Quantum Cryptography Put to Work for Electric Grid Security

         Quantum Cryptography Put to Work for Electric Grid Security

PR Newswire

LOS ALAMOS, N.M., Feb. 14, 2013

LOS ALAMOS, N.M., Feb. 14, 2013 /PRNewswire-USNewswire/ -- Recently a Los
Alamos National Laboratory quantum cryptography (QC) team successfully
completed the first-ever demonstration of securing control data for electric
grids using quantum cryptography.

(Photo: http://photos.prnewswire.com/prnh/20130214/DC60813)

The demonstration was performed in the electric grid test bed that is part of
the Trustworthy Cyber Infrastructure for the Power Grid (TCIPG) project at the
University of Illinois Urbana-Champaign (UIUC) that was set up under the
Department of Energy's Cyber Security for Energy Delivery Systems program in
the Office of Electricity Delivery and Energy Reliability.

Novel methods for controlling the electric grid are needed to accommodate new
energy sources such as renewables whose availability can fluctuate on short
time scales. This requires transmission of data to and from control centers;
but for grid-control use, data must be both trustworthy and delivered without
delays. The simultaneous requirements of strong authentication and low latency
are difficult to meet with standard cryptographic techniques. New technologies
that further strengthen existing cybersecurity protections are needed.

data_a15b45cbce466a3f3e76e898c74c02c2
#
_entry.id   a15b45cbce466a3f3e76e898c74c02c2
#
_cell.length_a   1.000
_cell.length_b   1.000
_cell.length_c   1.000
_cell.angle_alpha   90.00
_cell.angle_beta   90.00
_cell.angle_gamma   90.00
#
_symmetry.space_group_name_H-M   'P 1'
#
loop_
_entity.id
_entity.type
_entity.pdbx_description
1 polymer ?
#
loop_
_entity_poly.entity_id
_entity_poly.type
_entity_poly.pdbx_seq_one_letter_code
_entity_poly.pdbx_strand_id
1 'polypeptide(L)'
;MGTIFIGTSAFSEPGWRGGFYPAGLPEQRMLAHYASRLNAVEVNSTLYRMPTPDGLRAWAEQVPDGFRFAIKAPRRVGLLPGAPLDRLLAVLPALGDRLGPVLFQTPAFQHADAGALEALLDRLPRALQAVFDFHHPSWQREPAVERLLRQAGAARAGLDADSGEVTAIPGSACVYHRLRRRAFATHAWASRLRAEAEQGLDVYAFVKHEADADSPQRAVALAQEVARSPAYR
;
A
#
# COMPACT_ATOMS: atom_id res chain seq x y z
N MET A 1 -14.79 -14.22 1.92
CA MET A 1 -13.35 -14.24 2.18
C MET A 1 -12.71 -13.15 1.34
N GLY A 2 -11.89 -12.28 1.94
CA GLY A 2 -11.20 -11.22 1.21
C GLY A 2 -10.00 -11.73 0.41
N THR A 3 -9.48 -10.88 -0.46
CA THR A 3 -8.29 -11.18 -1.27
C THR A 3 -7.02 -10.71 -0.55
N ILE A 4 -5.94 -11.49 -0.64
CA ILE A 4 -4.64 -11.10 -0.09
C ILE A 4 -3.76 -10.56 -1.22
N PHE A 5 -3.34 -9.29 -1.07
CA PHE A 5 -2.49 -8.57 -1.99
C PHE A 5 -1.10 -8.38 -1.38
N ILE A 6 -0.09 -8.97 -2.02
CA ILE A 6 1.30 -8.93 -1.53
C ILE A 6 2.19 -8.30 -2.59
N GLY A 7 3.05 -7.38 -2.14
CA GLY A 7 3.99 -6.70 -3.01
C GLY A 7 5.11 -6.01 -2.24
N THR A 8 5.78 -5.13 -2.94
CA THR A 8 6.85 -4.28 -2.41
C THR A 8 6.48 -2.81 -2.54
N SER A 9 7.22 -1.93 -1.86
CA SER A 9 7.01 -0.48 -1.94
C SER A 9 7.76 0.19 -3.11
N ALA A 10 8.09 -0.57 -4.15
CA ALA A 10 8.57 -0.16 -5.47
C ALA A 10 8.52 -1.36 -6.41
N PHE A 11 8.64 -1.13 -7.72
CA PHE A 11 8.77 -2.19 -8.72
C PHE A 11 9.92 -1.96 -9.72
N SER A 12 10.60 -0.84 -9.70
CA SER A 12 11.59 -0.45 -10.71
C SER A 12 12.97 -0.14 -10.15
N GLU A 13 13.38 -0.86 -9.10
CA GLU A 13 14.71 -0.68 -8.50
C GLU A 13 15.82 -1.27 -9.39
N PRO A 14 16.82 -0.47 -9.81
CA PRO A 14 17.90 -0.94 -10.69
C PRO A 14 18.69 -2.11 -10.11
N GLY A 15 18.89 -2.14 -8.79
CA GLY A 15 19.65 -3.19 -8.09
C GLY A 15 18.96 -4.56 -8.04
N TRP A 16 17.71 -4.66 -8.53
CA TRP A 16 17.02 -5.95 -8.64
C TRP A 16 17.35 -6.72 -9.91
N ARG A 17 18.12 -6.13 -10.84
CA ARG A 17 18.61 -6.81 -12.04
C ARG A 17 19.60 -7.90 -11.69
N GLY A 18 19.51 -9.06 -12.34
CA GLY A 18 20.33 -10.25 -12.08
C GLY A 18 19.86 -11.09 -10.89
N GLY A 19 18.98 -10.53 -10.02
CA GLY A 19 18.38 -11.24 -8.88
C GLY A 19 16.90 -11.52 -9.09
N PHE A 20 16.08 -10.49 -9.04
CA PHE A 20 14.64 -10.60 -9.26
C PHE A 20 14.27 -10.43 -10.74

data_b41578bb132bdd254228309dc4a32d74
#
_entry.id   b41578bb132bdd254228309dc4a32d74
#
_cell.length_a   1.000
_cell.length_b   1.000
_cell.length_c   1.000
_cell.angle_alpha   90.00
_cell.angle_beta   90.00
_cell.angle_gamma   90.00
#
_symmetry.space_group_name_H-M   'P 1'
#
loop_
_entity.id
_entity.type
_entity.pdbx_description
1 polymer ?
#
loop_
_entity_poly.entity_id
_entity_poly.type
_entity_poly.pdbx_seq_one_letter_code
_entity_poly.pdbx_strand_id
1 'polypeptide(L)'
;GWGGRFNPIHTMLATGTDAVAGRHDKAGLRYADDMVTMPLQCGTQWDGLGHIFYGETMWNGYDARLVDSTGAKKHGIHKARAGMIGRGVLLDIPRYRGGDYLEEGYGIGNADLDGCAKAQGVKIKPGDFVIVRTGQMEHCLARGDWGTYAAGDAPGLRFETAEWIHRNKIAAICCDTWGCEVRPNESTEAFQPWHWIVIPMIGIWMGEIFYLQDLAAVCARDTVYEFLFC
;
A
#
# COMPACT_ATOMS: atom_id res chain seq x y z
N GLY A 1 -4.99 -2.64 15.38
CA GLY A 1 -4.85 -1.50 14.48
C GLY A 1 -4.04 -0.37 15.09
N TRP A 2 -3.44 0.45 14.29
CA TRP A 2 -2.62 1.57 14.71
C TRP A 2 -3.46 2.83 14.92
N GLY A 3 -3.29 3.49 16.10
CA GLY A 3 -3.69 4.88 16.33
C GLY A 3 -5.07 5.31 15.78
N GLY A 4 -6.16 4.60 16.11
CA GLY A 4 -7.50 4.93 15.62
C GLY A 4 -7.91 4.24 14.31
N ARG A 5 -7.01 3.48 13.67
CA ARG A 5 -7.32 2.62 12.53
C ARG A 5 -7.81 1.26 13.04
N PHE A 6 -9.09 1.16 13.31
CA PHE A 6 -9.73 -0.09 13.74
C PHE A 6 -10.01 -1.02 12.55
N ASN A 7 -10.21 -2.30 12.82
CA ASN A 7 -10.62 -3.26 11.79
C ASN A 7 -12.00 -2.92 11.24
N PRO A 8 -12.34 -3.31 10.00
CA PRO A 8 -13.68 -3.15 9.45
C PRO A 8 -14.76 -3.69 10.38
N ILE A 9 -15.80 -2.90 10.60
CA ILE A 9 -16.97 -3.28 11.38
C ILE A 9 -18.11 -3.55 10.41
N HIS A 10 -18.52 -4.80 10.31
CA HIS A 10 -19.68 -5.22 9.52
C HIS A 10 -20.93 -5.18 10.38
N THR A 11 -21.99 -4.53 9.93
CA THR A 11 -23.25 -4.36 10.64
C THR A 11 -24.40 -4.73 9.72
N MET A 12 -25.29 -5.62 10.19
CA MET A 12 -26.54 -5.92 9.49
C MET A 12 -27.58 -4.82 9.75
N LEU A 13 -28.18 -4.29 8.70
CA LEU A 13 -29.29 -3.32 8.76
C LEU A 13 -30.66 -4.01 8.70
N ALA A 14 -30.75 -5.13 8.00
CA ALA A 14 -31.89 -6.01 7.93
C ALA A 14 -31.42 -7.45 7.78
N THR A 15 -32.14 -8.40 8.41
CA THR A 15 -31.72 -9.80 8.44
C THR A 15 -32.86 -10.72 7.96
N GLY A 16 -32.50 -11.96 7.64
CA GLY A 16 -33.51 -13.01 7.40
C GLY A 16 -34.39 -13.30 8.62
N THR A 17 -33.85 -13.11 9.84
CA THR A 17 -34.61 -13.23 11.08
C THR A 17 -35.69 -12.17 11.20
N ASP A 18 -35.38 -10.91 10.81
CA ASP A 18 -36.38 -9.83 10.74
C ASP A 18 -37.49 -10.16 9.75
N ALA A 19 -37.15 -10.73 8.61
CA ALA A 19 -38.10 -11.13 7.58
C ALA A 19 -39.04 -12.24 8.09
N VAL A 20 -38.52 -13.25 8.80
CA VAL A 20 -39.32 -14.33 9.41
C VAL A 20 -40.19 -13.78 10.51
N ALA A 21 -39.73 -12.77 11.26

Quantum cryptography provides a means of detecting and defeating an adversary
who might try to intercept or attack the communications. Single photons are
used to produce secure random numbers between users, and these random numbers
are then used to authenticate and encrypt the grid control data and commands.
Because the random numbers are produced securely, they act as cryptographic
key material for data authentication and encryption algorithms.

At the heart of the quantum-secured communications system is a unique,
miniaturized QC transmitter invention, known as a QKarD, that is five orders
of magnitude smaller than any competing QC device. Jane Nordholt, the Los
Alamos principal investigator, put it this way: "This project shows that
quantum cryptography is compatible with electric-grid control communications,
providing strong security assurances rooted in the laws of physics, without
introducing excessive delays in data delivery."

A late-2012 demonstration at UIUC showed that quantum cryptography provides
the necessary strong security assurances with latencies (typically 250
microseconds, including 120 microseconds to traverse the 25kilometers of
optical fiber connecting the two nodes) that are at least two orders of
magnitude smaller than requirements. Further, the team's quantum-secured
communications system demonstrated that this capability could be deployed with
only a single optical fiber to carry the quantum, single-photon communications
signals; data packets; and commands. "Moreover, our system is scalable to
multiple monitors and several control centers," said Richard Hughes, the
co-principal investigator from Los Alamos.

The TCIPG cyber-physical test bed provides a realistic environment to explore